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Ten: Light at the end of the tunnel - the power of connection and post natal depression.

Updated: Jun 25, 2023

'Hola my name in Jesus. I’m going to help deliver your baby!'


Jesus was our handsome Brazilian maternity nurse and although I’m not religious, or straight, his attractive presence was comforting as he prepared me for the planned caesarean. One week before due date the routine maternity check discovered baby was breech. The bottom I’d been stroking for weeks turned out to be a head and baby was not turning for anyone.


An hour later Jesus pulled our second daughter into the light. Arms flailing, eyes clamped shut, screaming at full volume. Seemingly distressed at her rude awakening to the world, even if it was by Jesus. Within minutes, exhausted, she crunched herself up into the foetal position and fell asleep in my arms, staying that way for weeks. Only waking for food, burps and soothing head strokes.


We were home, three were now four and I was physically recovering well from the caesarean. Psychologically, the influx of hormones played havoc with my emotions, but I felt resilient and knew it would pass.


The day my wife returned to work I woke to searing pain shooting through my mouth, head and neck. I couldn’t eat or talk, and every step jolted my nervous system.


With one daughter clasping my hand, pushing the pram with the other, I headed for an emergency dentist appointment. On route I slipped and fell in the rain. Choosing not to let go of either daughter or pram I landed awkwardly with such force, my trousers tore revealing a swollen, bloody knee.


One daughter still fast asleep in the buggy, the other dropped safely at nursery, I limped, dishevelled and wet into the reception area. The dentist anaesthetised my mouth, to confirm it was an abscess and I would need medication and a root canal. Following the examination, he casually mentioned anaesthesia can affect the facial nerves, but not to panic as the effects would wear off in the next few hours.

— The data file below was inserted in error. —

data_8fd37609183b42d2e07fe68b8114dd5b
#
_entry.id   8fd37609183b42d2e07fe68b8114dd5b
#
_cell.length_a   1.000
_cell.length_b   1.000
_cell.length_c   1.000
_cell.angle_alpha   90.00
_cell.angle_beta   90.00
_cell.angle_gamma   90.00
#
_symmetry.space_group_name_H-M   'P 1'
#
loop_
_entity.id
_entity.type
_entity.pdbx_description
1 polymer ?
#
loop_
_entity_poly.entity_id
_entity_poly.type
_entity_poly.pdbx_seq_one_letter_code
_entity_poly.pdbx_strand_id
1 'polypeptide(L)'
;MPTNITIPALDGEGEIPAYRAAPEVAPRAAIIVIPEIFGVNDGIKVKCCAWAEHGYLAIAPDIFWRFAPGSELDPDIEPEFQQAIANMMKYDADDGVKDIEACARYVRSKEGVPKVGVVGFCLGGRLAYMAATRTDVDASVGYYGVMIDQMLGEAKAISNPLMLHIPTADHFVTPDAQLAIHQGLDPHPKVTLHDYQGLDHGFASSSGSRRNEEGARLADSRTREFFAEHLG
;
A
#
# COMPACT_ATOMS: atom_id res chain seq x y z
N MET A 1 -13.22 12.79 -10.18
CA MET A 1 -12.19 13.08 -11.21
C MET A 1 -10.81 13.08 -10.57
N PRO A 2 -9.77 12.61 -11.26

Perplexed, I looked in the mirror and one side of my face was paralysed. My eye wouldn’t shut, and mouth drooped open. All that was needed was violin music playing softly to accompany the Quasimodo-esque figure, limping, bloodied, in pain pushing a pram slowly as the rain poured down from the dark skies!


My sleeping daughter and I became a regular at the dentist and doctor’s surgery. I desperately wanted to breastfeed so had limited options for antibiotics and pain relief, prolonging any recovery. Then the cough started.


The cough progressed rapidly to pneumonia. At the same time my daughter woke from weeks of slumber and she was distressed. There where nights I couldn’t breathe, didn’t sleep, desperately trying to feed my daughter, who now awake did not, or more like, could not stop crying. Using all my energy to recover and to fulfil basic functions, I was mentally slipping into a very dark place.



My wife tried desperately to intervene. Asking me to stop breastfeeding so she could take over and let me rest. Encouraging me to talk to the doctor, now worried about my mental health. Each time I refused angrily. Convinced this was only an issue due to my physical health, and I would recover with time.